Skylark squeezes her way to the sea

Aquidneck Custom completes RI’s biggest composite sailing cat

By Bruce Burdett
Posted 11/8/18

The immense new catamaran Skylark will battle storms and circle the globe, but few of the challenges to come will compare to those posed by the first couple miles.

At 4 a.m. on a recent October …

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Skylark squeezes her way to the sea

Aquidneck Custom completes RI’s biggest composite sailing cat

Posted

The immense new catamaran Skylark will battle storms and circle the globe, but few of the challenges to come will compare to those posed by the first couple miles.

At 4 a.m. on a recent October day, a big Brownell yacht transportation truck began easing Skylark from the Aquidneck Custom Composites building on Ballou Boulevard in Bristol.

Already the Chris White-design was breaking records. At 72 feet long with 32-foot beam (wide as both lanes of a two-lane road and then some, this was the longest, beamiest and biggest overall composite catamaran ever built in Rhode Island. And it was the widest load ever transported by Brownell in its 64 year history of hauling some of the biggest boats in New England.

The usual route for boats from Bristol’s boat-building center to the water is to the harbor via Hope Street. Street widths, obstacles and boat ramp water depth conspired to eliminate that option. Impossible, too, was a Mount Hope Bridge crossing to Portsmouth.

So company owner Bill Koffler said they settled on an unexplored course — east down Broad Common Road to Metacom Avenue to Annawamscutt Road to the relatively new state ramp there.

“That ramp is perfect,” Mr. Koffler said. Plenty of water, no need for a crane, and calm conditions.

It took two years and “a herculean effort” to build this boat and many weeks to plan its escape to the bay.

Trees had to be trimmed, a few were removed (town and state agreed they were too close to the road anyway for safety), a utility pole needed to be moved temporarily by National Grid, low wires had to be dealt with, and a police escort shut down the route to other traffic from curb to curb.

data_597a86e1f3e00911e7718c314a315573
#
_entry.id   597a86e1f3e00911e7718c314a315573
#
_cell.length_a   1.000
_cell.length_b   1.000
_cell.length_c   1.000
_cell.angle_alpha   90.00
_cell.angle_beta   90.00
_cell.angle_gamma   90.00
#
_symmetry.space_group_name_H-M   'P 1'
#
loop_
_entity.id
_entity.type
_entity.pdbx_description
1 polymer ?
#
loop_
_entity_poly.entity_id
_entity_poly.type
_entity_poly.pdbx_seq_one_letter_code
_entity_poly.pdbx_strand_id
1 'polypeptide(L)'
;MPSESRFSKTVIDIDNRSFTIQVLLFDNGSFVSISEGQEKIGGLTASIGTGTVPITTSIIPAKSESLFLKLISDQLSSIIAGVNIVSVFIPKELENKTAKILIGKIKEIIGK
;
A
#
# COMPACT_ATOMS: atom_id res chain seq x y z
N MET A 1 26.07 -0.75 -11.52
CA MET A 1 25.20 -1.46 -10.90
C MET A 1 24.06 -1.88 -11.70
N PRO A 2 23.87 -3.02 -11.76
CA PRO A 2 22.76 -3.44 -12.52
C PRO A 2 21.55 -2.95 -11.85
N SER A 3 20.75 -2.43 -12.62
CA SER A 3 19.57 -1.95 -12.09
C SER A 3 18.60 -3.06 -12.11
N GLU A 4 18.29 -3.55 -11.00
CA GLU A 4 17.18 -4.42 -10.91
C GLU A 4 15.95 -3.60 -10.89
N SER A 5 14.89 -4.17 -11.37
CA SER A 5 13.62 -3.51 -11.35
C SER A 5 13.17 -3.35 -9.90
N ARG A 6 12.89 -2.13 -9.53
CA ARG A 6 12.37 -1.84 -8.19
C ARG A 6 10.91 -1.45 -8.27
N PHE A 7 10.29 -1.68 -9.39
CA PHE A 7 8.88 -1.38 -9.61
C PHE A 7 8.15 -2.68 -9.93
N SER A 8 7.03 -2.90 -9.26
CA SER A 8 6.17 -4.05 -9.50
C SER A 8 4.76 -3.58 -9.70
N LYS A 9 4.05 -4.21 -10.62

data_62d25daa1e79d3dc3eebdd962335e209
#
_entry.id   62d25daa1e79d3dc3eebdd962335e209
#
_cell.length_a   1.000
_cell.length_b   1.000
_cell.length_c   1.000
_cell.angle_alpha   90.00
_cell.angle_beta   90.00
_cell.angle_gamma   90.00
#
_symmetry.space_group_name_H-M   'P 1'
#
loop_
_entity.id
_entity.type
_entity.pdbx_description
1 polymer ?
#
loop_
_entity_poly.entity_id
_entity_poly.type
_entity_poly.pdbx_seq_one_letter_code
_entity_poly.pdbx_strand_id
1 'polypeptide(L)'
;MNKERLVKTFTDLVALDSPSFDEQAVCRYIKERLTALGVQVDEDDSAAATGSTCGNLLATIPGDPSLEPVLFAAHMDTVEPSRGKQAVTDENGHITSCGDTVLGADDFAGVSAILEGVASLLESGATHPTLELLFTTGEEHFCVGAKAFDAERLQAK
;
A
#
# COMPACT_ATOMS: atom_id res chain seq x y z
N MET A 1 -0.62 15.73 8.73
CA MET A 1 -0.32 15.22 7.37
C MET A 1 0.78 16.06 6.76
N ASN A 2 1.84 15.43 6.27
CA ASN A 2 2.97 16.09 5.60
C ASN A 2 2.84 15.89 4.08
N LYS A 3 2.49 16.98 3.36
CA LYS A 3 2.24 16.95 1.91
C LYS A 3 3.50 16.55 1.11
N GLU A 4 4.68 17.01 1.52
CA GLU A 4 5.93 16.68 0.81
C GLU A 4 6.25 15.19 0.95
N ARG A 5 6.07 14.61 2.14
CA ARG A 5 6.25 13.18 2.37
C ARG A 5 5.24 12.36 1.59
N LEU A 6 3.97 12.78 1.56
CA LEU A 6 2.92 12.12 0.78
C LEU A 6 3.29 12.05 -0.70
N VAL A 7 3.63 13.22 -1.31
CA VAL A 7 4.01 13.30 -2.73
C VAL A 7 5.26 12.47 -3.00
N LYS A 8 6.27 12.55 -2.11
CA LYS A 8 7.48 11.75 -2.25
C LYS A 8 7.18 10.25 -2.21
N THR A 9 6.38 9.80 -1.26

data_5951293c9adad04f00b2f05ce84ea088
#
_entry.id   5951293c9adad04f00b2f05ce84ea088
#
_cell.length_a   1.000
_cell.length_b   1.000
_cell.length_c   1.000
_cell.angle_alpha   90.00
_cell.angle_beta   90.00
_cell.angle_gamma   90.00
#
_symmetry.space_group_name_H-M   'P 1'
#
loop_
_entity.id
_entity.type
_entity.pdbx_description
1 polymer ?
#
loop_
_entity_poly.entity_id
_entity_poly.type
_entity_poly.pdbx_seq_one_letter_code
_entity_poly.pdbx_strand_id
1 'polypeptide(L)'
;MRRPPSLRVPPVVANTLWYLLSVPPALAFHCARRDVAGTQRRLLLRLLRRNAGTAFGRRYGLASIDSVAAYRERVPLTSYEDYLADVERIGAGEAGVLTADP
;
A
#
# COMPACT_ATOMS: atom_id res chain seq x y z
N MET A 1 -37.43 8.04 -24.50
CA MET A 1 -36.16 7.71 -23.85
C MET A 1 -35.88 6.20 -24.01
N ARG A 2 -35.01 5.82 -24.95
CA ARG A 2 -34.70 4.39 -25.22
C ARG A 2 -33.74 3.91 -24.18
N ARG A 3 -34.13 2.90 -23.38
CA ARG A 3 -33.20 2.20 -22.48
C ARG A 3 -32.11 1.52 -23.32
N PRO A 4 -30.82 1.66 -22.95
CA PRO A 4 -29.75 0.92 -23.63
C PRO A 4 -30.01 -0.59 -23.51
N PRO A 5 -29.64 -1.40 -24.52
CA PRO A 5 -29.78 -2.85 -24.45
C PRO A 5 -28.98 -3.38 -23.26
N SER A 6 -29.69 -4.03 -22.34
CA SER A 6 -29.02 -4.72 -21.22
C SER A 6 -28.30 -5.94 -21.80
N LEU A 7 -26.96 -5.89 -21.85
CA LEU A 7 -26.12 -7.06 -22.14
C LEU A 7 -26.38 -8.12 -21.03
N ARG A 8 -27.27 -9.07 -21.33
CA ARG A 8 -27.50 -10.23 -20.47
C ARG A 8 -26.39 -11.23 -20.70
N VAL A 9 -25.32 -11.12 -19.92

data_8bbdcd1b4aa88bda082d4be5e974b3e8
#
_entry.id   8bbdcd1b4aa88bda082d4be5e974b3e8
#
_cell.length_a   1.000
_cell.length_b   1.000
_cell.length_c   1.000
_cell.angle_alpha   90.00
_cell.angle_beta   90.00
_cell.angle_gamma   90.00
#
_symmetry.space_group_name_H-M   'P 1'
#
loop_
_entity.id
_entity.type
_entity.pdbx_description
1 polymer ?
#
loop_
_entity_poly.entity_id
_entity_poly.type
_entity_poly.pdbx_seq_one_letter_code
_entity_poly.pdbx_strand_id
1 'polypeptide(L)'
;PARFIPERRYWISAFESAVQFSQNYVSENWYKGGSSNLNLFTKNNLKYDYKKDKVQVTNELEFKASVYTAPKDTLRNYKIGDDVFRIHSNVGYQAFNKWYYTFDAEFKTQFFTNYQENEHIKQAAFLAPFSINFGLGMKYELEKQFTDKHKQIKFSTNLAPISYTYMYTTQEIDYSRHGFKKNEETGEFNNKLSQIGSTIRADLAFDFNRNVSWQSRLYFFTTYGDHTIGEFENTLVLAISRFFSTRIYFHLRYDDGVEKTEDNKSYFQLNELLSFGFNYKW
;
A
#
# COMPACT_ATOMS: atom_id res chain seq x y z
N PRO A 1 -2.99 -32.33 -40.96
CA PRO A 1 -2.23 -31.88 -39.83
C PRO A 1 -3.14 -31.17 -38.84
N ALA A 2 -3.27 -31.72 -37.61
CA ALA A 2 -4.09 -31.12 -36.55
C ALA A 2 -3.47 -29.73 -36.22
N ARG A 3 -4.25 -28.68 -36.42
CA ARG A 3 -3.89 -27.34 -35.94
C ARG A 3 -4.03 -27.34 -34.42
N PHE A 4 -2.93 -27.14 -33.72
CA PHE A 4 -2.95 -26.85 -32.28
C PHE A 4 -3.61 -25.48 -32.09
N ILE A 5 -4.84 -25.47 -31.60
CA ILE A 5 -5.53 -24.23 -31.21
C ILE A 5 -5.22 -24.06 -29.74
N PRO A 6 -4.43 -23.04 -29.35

“We were hoping to be off Metacom Avenue by 6 a.m., but that was a little problematic,” Mr. Koffler said.

“Rounding the corner from Broadcommon to Metacom was an incredible feat. Took about 30 minutes,” added the company’s Maryann Fulton.

“To all of the folks in our path, thank you for your understanding. Please accept out sincerest apologies,” the company wrote in a letter to this newspaper. ”It may only be 1.9 miles but at 72 feet long and 32 feet wide, she went at her own pace. As it had to be.”

From the boat ramp, Skylark headed to Portsmouth’s Loughborough Marine Interests in the Melville area to meet up with new mast and rig. Sea trials and outfitting continue there.

Later, the boat will sail to the Caribbean as colder weather arrives. The owner then plans an around-the-world voyage.

That owner (whose name was not given), knows Bristol and Aquidneck Custom Composites well.

The company has built a boat for him before, an Atlantic 57 catamaran that the owner sailed over 10,000 miles in ten years.

“He loves the work we do,” Mr. Koffler said.

Maneuvering this wide boat into tight harbors won’t be a frequent challenge for this owner, family, friends and three-person crew, Mr. Koffler said. He likes to visit places off the beaten path and anchor out when possible.

The carbon-composite boat (which weighs just 42,000 pounds) will be a comfortable ride. Skylark features four cabins with king beds, has five heads and five showers, AC and heat, washer and dryer, dinner seating for eight in the main cabin and seating for another eight or more “out on the back porch.”

After a Skylark celebration at the Herreshoff Marine Museum’s Hall of Boats, the company’s 16 employees will get right back at it.

More jobs await (“a good thing,” says the owner) — a 50-foot power research catamaran for Raytheon’s Portsmouth facility and then another 72-footer.

Building Skylark was indeed a community effort, Mr. Koffler said.

The list of local subcontractors and participants (all of these are from Bristol) includes:

• Greg Younce of Custom Fiberglass

• Buddy Luther of Luther’s Welding

• Itchiban Yacht Painters

• C&C fiberglass

• Composites One

• Core Composites

• Moore Bros Composites

• Derecktor Marine Technologies

• Temple Machine Shop

• Jamestown Distributers

• Arnold Lumber

• CAM Machine

• F&S Electric

• Herreshoff Marine Museum

• RIMTA

• Thurston Canvas

Incidentally, the name Skylark is an old British Royal Navy term — “Frolic, playing about … in sailing ship days the order Hands to dance and skylark’ … race up the rigging.”

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